QUINCY -- Organizers of Lincoln in the District are highlighting the 16th president's most famous stop in Quincy.
The event, 10 a.m. to 3 p.m. Saturday in Washington Park, will focus on the 1858 debate between Abraham Lincoln and Stephen Douglas.
The event is organized by Quincy's Looking for Lincoln working group, Quincy's Lincoln Legacy. Quincy is one of six cities designated as a gateway community of the Abraham Lincoln National Heritage Area.
"The debate was the most historic event in the city of Quincy, and I think from now on, we're going to make that part of the focal point," said organizer Iris Nelson. "There are so many aspects of the debate that we can pick up on and tell people more of the story."
The event will feature Lincoln and Douglas impersonators, as well as a Gen. Ulysses S. Grant impersonator, who will discuss his stay in Quincy during the early part of the Civil War; he will speak at 11 a.m. and 1 p.m.
"Mr. (Larry) Werline, who is playing the role of Grant, is very well versed in his history and promises to do a nice, long talk," Nelson said.
Lincoln impersonator George Buss of Freeport holds the honor of being the official Lincoln impersonator at Gettysburg National Military Park in Pennsylvania.
"He is just so warm and friendly to residents who come to the park and have questions," Nelson said. "It might be a question even related to today's politics."
The three impersonators will arrive by horse-drawn carriage at 10 a.m. for the kickoff. During a keynote program at noon, Lincoln will be presented with a cake, which will be in Mary Todd Lincoln's favorite colors of lavender and purple.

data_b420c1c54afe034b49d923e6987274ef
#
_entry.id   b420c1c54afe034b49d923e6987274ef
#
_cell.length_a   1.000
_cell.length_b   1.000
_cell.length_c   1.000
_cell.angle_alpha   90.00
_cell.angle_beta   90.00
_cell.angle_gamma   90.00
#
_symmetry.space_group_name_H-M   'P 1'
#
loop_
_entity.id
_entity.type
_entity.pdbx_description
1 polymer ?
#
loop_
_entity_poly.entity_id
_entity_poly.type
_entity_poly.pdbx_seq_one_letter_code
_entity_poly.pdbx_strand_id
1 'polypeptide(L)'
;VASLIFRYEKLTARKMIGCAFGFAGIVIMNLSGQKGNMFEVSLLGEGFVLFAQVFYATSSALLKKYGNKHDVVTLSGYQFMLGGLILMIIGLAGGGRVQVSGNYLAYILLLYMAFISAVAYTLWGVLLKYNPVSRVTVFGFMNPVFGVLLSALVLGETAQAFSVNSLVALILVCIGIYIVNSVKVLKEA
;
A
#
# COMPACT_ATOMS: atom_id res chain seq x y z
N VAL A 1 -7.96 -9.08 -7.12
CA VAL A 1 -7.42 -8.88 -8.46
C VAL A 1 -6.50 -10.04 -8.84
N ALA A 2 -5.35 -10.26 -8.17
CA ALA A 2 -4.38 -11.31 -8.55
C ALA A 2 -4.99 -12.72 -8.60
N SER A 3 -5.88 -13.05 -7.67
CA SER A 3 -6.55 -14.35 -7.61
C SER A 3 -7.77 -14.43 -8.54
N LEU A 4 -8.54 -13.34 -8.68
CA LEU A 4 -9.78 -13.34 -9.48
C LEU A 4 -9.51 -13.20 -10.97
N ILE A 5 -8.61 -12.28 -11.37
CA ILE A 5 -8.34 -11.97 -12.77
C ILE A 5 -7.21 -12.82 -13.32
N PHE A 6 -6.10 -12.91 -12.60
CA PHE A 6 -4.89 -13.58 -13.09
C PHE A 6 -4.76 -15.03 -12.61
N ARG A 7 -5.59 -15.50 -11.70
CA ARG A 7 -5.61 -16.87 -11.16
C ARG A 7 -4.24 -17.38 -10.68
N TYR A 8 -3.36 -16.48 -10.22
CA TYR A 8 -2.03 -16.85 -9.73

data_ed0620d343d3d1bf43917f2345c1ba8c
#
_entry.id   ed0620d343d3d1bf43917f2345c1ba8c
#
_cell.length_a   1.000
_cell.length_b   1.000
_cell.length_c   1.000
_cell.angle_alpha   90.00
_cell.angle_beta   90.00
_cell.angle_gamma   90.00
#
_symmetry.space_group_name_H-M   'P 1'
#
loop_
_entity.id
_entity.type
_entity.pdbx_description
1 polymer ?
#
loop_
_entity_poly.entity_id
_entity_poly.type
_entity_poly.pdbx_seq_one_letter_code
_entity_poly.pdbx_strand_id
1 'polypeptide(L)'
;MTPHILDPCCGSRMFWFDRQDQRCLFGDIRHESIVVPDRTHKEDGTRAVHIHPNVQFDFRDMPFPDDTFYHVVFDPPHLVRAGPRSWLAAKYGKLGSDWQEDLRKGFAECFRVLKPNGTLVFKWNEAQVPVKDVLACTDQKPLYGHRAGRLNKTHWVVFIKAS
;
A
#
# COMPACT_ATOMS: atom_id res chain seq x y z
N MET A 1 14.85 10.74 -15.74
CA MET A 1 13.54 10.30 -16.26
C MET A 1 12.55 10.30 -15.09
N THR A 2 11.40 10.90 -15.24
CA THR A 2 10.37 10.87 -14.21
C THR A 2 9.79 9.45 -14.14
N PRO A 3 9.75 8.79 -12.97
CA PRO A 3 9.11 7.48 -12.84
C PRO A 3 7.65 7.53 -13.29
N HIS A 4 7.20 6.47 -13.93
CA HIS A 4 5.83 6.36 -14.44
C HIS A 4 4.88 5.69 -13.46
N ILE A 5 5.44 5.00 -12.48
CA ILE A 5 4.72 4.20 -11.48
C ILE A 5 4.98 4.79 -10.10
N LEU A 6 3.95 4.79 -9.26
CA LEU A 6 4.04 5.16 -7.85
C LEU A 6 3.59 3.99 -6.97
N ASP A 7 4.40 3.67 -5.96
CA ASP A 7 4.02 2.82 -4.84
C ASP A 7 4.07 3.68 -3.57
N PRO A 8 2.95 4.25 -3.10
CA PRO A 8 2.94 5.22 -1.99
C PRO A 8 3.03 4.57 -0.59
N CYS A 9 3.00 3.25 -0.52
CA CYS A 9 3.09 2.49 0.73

Lincoln and Douglas will square off at both 10:30 a.m. and 1 p.m., when they will bring up some of the focal points at the debate that were critical to Lincoln's drive to the presidency.
New this year is a presentation of the rules of baseball in 1858 by umpire Allen "Honest Al" Stare, of the Long Nine Vintage Base Ball Club.
Nelson hopes to bring in the entire team at a future Lincoln in the District.
"It was a game the soldiers played when they had down time in camps," Nelson said. "Having a little frolic was a cool thing for them to do."
The family-friendly event also will feature six mini-theater scenes, horse-drawn carriage rides, craft demonstrations and a Civil War field embalming presentation.
Pioneer-era toys, old-time mercantile items and refreshments will be available for purchase along with crafts from vendors. Period music will be provided throughout the day.
Participating Lincoln-related sites around the square include the Lincoln-Douglas Debate Interpretive Center, 128 N. Fifth, the History Museum, 332 Maine, and the 1840s home of abolitionist Dr. Richard Eells, 415 Jersey. The John Wood Mansion at 12th and State also will be open for tours.
Though seating will be available, it is recommended that attendees bring their own chairs.
More information, including a complete schedule, may be found at lincolninthedistrict.com.